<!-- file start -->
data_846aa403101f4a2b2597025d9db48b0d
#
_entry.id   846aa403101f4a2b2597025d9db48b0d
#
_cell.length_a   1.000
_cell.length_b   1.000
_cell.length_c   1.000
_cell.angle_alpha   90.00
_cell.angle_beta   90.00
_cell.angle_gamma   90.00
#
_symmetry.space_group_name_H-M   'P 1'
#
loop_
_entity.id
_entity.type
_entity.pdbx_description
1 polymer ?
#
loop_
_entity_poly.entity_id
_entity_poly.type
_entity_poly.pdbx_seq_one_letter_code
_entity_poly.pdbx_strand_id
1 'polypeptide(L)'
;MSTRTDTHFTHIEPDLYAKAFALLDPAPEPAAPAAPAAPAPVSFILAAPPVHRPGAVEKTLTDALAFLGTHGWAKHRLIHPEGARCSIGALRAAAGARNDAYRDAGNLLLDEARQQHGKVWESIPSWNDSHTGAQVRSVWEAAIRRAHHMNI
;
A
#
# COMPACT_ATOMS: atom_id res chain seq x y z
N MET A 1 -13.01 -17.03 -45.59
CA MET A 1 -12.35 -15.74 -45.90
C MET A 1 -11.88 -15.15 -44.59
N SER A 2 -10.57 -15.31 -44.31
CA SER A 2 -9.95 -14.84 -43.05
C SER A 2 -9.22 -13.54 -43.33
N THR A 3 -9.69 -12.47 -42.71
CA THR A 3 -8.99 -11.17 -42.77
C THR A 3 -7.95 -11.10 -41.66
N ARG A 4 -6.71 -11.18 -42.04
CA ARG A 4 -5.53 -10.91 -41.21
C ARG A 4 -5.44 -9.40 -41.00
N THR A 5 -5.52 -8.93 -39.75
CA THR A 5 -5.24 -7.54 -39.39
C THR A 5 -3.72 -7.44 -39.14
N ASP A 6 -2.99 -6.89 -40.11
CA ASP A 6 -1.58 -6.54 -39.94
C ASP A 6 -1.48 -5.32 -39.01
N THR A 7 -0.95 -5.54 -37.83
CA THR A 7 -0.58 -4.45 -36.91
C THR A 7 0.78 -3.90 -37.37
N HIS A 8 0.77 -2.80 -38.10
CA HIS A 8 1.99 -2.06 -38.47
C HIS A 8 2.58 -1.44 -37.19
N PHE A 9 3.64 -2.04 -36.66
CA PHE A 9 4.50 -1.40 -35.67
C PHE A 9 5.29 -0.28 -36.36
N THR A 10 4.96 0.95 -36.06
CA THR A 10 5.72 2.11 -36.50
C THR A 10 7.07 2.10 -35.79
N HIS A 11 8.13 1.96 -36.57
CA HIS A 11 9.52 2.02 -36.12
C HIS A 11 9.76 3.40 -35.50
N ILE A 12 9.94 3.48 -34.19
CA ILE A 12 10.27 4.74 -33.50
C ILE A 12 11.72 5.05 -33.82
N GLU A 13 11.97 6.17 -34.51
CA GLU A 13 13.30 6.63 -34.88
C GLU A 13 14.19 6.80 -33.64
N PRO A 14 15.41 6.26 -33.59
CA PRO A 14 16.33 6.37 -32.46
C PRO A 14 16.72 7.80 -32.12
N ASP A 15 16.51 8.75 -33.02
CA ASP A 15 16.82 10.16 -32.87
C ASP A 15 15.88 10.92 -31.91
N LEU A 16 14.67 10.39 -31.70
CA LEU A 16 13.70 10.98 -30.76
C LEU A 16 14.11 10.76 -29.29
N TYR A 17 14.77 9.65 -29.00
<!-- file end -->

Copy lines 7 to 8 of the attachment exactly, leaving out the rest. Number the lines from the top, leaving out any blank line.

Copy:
_cell.length_c   1.000
_cell.angle_alpha   90.00